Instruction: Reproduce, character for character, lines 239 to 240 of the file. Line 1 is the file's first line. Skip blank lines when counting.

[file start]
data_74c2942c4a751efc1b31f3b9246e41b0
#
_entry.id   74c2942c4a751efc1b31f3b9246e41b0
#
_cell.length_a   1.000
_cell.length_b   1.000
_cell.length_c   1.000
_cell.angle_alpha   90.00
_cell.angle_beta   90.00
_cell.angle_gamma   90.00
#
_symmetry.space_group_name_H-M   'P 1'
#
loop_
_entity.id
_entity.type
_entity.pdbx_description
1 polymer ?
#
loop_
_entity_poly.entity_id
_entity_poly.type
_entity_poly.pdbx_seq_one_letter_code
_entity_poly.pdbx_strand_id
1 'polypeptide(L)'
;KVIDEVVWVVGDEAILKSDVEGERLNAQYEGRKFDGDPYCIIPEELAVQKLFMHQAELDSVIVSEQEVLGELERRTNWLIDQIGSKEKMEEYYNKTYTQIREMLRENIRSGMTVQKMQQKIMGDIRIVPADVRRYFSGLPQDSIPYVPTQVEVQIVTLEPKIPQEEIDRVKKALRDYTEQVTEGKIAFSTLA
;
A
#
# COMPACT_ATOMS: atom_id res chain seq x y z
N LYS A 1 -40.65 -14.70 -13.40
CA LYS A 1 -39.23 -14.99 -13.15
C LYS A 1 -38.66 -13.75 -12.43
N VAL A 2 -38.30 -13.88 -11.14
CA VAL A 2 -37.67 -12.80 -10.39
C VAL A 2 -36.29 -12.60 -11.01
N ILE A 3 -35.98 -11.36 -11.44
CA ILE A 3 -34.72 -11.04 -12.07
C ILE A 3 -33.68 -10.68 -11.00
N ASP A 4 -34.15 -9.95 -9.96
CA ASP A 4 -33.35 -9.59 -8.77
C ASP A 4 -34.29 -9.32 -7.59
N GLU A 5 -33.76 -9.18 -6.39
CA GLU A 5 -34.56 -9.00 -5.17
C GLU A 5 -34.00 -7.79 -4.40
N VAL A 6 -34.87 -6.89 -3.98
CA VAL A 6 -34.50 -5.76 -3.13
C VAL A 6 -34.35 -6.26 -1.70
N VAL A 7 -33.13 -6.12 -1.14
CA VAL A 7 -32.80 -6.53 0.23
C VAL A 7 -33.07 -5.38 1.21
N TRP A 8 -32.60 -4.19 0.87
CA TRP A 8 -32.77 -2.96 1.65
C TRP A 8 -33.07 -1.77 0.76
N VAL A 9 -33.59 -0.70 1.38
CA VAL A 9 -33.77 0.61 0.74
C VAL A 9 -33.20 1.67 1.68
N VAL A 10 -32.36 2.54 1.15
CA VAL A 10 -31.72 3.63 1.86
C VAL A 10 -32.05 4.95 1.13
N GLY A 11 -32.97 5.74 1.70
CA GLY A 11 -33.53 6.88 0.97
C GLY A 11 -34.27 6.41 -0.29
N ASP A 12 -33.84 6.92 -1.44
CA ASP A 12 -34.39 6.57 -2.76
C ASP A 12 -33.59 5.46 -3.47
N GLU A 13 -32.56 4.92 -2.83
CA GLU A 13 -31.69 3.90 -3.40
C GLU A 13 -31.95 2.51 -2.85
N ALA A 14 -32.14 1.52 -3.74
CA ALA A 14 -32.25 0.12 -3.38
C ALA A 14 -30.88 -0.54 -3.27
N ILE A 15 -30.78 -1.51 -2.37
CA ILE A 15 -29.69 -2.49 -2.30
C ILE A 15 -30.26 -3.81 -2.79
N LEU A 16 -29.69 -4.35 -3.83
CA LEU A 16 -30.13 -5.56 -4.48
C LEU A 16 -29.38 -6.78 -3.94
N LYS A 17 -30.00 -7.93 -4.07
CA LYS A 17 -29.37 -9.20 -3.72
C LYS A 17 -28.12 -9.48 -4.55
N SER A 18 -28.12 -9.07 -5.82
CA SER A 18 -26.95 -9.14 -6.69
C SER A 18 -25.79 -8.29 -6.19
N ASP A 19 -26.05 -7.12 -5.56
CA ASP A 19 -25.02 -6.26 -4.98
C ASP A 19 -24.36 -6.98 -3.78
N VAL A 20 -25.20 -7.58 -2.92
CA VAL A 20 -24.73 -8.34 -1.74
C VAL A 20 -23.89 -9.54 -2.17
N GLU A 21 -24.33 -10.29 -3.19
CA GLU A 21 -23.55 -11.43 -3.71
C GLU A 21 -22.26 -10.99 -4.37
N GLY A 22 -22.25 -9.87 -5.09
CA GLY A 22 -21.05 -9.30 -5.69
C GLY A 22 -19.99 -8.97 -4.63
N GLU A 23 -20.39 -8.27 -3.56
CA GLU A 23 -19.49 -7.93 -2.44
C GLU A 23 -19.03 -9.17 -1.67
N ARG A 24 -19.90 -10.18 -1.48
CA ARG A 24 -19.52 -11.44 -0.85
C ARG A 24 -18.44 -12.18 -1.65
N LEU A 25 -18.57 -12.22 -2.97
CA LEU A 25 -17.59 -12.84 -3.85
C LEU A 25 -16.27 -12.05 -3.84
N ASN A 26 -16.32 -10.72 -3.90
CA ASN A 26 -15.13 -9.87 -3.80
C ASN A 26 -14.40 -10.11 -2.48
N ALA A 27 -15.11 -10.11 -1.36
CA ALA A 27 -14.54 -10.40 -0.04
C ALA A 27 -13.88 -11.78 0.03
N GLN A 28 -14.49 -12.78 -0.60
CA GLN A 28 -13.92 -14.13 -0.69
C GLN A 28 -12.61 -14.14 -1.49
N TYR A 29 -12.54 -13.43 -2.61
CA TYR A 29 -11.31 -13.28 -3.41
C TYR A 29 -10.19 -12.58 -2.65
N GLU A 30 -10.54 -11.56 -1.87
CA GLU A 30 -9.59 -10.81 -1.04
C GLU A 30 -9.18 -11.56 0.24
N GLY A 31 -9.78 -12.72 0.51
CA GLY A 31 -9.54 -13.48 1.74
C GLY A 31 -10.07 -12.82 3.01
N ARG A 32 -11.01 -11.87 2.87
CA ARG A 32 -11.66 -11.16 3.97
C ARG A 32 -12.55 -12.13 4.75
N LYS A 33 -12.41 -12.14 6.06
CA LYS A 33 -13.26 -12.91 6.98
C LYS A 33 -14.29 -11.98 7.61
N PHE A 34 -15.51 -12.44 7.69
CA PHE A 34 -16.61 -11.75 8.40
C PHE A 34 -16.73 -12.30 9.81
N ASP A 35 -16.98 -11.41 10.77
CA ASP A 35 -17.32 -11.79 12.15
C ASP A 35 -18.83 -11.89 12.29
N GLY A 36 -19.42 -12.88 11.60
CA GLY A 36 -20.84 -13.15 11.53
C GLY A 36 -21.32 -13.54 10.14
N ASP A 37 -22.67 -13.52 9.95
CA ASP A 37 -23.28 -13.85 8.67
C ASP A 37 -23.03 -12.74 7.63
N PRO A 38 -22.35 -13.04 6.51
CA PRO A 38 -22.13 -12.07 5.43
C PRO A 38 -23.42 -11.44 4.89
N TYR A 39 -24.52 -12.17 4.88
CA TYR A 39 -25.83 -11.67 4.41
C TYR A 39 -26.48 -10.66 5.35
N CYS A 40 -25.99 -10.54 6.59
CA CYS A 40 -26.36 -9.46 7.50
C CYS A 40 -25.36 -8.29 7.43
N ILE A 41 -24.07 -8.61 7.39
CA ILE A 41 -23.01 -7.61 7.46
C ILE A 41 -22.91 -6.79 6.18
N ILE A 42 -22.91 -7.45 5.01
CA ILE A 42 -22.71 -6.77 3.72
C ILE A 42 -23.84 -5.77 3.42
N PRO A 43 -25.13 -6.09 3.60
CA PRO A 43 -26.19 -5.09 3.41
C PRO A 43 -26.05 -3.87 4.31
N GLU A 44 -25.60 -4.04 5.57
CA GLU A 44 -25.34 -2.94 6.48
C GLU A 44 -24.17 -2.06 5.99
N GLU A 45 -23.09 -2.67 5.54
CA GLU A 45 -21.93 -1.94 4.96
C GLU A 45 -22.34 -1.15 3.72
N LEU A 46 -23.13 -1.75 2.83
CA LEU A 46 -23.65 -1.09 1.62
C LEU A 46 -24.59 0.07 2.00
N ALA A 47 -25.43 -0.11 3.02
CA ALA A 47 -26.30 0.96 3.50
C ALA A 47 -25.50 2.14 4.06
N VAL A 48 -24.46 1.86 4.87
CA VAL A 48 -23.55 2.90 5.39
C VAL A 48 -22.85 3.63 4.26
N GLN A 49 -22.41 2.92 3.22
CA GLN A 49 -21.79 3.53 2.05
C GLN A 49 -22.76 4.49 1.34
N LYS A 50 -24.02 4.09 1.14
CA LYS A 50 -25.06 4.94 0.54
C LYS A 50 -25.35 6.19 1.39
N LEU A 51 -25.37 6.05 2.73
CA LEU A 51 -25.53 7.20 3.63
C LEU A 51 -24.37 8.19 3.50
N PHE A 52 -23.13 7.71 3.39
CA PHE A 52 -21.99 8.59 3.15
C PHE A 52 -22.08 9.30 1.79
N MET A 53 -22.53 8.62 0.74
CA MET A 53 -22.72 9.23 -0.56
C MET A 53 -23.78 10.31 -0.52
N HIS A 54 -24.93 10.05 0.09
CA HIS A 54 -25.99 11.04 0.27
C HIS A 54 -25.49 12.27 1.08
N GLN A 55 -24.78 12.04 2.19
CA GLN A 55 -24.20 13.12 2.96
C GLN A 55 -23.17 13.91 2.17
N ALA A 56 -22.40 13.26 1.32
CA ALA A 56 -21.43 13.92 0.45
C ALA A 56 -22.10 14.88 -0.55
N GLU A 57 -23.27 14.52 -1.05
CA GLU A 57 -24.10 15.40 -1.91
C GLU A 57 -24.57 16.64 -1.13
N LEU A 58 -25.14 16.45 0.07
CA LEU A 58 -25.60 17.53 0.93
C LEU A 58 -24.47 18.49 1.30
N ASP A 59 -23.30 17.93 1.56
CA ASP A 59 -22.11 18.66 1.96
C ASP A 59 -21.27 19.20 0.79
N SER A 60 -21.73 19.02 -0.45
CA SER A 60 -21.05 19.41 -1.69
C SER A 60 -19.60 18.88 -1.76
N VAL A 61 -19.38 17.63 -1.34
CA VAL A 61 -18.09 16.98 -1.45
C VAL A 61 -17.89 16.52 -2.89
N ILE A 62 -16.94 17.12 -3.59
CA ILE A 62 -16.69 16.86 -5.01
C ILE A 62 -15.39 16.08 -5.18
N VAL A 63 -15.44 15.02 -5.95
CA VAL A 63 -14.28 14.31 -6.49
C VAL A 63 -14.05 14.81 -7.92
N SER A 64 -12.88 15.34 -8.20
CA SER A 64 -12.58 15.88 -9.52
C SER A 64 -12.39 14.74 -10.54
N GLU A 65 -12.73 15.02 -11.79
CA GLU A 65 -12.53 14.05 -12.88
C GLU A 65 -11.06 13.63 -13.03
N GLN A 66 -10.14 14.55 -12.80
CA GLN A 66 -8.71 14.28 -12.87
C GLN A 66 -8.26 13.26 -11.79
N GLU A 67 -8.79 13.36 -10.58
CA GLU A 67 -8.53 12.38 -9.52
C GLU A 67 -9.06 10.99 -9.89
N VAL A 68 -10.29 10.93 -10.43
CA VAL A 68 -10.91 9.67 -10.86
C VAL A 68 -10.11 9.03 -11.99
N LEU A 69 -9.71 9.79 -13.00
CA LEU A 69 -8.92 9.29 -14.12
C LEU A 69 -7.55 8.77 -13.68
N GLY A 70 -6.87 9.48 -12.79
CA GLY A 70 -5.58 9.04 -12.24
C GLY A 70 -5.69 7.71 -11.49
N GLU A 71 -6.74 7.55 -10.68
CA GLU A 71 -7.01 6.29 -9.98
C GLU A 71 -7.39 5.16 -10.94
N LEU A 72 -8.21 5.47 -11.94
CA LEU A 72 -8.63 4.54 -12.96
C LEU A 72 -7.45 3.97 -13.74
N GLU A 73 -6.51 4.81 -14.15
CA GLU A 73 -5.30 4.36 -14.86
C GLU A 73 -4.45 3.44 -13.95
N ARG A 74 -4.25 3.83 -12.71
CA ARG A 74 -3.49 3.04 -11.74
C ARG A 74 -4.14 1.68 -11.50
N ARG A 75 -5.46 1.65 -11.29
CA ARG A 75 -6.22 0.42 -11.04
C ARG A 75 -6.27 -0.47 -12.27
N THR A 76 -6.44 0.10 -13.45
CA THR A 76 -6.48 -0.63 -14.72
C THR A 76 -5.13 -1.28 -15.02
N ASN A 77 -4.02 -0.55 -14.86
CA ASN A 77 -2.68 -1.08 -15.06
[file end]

CA GLY A 70 -5.58 9.04 -12.24
C GLY A 70 -5.69 7.71 -11.49